Bill Vukovich – Vuky: The Forgotten Champion of 500 Mile Indianapolis
Bill Vukovich was called “Crazy Russian” because of his driving style, although he was not of Russian descent, “Silent Serb” because of his character, or simply “Vuky”. This exquisite racer is less well known on European soil, probably because he has dominated mostly American racing. He was considered one of the greatest drivers of motorsport in his time, being in 1953 and 1954 won the famous race for 1946 miles of Indianapolis . Bill Vukovich has participated in five Formula 1 World Cup races. He has won one pole position , won two races and twice stood on the podium and placed the three fastest laps. In total there are 1950 and
World Championships collected 19 points.
William John Bill Vukovich was born 08. in December 1918 actually as Vaso Vucurovic, to Serbian parents, immigrants to America. He grew up on a farm in Fresno, California and showed great interest in racing at an early age. He quickly established himself as one of the best drivers in the early years of car racing. It has established a fan base across the country to support a talented racer.
Vukovich started his successful racing career at 14. years with Midget racers to win multiple championships (1945, 1946), including the AAA National Midget Championship (1988 ). Vukovich really loved racing, even though it was a hobby at the time, in addition to the job he needed to survive. He entered Formula 1 immediately after its official creation 1950, first with Maserati, and then racing until his death with Kurtis Kraft-Offenhauser.
First escaped the death of the flight 1952 in the race 500 miles of Indianapolis, which he ran most of the time, then drove nine laps before the end due to a high-speed steering system failure. Fortunately, he was taken away without serious injuries, and the accident motivated him to return to the race the following year after winning. 500 miles Indianapolis was then considered a Formula One race and Vuky was undisputed champion of that race. He became the winner twice in a row, crossing the finish line with a 3-minute advantage before the runner-up 1955, and the next year with a minute's advantage . What's more, he ran an incredible 71, 7% of laps in races, and his record is still intact.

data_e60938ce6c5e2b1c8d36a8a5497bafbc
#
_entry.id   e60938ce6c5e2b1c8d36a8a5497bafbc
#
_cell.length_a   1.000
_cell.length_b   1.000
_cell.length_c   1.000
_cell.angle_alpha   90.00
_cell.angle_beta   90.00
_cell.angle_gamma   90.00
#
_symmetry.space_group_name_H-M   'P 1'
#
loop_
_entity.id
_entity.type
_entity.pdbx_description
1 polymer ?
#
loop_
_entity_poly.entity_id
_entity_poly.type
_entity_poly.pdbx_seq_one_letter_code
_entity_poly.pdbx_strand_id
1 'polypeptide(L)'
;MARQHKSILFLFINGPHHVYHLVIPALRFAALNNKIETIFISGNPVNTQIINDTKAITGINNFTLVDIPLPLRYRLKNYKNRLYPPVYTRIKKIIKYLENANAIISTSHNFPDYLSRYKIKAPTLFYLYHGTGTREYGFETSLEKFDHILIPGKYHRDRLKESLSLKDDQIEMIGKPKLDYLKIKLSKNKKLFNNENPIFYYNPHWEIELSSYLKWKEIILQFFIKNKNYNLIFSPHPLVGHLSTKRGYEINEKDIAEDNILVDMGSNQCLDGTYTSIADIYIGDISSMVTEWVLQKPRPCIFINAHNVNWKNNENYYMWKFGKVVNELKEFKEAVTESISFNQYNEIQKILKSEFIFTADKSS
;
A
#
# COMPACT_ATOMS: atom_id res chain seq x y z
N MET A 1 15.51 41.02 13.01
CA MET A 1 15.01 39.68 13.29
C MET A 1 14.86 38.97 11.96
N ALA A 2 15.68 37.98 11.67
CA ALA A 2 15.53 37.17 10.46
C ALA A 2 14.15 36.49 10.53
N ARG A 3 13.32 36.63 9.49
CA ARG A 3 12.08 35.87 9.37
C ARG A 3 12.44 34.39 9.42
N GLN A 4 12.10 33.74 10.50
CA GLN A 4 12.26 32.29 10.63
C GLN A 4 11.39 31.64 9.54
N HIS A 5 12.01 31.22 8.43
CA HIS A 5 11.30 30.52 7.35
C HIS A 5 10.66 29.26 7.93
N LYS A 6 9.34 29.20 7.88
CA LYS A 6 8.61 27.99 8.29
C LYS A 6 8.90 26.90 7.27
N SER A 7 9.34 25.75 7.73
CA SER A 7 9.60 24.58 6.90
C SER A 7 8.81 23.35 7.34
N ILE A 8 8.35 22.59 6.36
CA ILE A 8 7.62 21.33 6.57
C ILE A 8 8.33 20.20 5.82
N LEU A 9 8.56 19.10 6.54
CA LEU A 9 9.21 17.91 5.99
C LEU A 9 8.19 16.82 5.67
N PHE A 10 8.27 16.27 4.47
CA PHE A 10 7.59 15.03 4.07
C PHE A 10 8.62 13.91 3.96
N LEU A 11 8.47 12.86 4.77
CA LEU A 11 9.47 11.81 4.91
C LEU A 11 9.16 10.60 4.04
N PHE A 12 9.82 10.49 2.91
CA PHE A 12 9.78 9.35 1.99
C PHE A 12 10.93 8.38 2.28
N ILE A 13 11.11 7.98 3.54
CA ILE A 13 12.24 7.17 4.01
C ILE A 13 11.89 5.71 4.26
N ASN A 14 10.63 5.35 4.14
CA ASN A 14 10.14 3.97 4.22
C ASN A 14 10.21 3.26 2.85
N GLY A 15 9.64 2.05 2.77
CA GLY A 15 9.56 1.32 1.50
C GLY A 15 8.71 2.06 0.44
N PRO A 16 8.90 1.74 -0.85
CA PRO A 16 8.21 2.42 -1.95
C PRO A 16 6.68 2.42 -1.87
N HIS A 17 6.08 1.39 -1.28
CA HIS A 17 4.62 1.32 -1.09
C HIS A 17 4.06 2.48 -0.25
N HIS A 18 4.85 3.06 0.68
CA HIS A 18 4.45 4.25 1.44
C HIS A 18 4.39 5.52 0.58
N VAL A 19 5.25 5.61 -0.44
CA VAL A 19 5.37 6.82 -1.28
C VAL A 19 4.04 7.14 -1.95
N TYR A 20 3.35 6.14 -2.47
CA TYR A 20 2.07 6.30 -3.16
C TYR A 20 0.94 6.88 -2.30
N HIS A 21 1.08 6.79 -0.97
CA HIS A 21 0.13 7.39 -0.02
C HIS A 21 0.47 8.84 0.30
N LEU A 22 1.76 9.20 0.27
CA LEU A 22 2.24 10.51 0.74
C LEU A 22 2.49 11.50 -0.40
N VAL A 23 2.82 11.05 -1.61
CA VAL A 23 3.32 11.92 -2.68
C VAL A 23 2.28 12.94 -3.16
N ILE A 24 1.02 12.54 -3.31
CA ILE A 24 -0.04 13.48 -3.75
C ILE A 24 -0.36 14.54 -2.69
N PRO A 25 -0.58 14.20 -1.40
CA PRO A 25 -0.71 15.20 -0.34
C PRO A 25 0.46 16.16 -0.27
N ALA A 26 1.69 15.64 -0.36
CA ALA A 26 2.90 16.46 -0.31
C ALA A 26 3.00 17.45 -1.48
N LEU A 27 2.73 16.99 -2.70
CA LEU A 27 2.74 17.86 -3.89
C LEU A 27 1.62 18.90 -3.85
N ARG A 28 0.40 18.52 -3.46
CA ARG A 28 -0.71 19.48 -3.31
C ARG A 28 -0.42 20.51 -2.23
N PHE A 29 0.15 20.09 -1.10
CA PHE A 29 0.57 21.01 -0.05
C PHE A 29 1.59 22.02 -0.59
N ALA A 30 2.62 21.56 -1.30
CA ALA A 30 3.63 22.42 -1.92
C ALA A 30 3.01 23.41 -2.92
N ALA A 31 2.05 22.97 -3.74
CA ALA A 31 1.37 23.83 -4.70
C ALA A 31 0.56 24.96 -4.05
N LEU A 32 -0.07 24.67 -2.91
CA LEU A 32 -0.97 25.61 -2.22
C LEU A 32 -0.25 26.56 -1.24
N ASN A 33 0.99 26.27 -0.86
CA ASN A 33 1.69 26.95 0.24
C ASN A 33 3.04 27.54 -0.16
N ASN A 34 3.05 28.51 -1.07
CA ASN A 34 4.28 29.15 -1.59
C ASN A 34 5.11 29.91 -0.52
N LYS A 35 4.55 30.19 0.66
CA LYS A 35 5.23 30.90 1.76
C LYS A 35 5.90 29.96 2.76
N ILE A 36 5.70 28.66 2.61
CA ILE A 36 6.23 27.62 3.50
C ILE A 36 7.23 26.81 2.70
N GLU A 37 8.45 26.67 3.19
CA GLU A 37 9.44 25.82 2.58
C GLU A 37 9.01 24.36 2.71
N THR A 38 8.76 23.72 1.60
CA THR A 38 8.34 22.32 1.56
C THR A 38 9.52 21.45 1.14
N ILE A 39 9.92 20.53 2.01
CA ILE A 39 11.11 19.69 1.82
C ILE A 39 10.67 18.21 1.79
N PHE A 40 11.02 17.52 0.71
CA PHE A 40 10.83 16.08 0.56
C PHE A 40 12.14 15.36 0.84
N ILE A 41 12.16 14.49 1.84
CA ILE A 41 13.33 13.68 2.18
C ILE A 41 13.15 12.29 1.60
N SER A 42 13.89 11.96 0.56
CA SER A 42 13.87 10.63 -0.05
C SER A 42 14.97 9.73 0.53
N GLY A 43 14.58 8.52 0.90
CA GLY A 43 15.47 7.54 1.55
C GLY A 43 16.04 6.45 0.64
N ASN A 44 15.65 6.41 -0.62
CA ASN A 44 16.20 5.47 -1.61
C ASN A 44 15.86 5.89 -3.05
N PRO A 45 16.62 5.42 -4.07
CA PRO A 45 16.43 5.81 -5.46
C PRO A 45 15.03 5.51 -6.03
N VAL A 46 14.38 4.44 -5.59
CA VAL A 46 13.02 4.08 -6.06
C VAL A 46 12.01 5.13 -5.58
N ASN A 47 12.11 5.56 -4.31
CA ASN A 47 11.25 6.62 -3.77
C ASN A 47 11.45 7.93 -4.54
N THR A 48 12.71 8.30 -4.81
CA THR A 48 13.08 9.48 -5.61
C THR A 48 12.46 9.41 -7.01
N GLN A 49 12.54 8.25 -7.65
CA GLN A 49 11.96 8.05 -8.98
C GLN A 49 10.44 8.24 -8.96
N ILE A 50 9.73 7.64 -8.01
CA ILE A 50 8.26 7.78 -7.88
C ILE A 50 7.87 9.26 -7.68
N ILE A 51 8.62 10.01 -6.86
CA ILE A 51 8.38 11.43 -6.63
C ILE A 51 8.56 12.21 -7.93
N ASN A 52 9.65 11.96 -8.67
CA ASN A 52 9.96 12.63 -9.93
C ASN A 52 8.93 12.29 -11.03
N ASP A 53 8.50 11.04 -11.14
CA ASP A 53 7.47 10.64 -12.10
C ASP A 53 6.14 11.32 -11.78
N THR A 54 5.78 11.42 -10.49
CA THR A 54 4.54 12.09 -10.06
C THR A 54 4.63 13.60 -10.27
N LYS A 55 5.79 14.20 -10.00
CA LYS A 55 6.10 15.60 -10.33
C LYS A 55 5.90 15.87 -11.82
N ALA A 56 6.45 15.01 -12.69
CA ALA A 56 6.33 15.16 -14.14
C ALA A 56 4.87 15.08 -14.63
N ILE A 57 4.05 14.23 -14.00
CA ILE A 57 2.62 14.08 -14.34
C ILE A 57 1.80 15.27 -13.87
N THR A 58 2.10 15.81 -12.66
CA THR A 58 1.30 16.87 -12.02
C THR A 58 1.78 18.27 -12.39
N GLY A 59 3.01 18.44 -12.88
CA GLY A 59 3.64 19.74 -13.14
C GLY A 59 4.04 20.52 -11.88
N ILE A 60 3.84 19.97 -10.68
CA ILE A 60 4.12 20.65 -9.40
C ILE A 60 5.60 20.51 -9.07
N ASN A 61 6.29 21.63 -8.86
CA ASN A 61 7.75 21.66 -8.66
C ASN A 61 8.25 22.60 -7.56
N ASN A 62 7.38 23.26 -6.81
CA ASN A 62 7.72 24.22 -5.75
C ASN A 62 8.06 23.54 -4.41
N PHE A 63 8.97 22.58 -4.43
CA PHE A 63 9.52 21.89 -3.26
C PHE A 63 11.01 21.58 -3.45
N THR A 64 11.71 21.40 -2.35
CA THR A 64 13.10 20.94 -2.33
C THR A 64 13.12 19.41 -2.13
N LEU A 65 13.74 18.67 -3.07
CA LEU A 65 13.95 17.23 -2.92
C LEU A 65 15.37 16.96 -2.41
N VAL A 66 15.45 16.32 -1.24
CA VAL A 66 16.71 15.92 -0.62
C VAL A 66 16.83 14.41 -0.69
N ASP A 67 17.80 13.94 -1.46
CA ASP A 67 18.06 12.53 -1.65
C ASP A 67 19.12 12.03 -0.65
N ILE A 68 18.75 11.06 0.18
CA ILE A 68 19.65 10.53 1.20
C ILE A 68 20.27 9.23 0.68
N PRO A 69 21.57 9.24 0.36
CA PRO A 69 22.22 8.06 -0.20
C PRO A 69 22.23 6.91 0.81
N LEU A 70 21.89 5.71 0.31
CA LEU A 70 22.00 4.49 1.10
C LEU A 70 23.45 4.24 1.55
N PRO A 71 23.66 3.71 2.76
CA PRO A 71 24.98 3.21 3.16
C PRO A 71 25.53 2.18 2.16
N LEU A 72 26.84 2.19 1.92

Of course, a year later he again participated in the 500 miles of Indianapolis with a goal to win for the third time in a row. At the time, he confided to a friend that he had a bad feeling about the race, as if he would not finish it. The night before the race, he even mentioned to his wife that he preferred to go home, but she encouraged him to continue what he liked to do.
He was considered a favorite in the race, all eyes were fixed on him, or he would be able to win the first place in the race for the third time. By 57. he was still in the lead, catching up with three slow drivers, and then Rodger Ward hit the wall and rolled over on the course. This caused a chain crash of all drivers – Keller lost control of his car from dodging the overturned car, hitting Boyd and pushing his car right in front of Vuky, who flew into it at high speed. Vukovic's car then rolled in the air a few times, landed on parked vehicles, rolled over on its head and caught fire.
When the team managed to pull Bill Vukovich out of his burning car, he was 36 – The flight driver is already dead . He was responsible for his death by the low bridge he hit with his head. At his death, Stanley H. Brames stated:
“For those of us who have had the privilege of knowing Billy, even if for a short time, there will never be another man like him. Wherever there is the smell of fuel, the sound of racing engines, the whimper of tires, there will also be the memory of Billy Vukovich, one of the greatest drivers. “
The love of racing lived in the Vukovich family long after Bill left this world. It could be said that it was carried in the genes, since his son Bill Vukovich II and his grandson Bill Vukovich III also competed in the race 315 miles of Indianapolis. Vukovich II was 1973 second, and Vukovich III was
named newcomer of the year.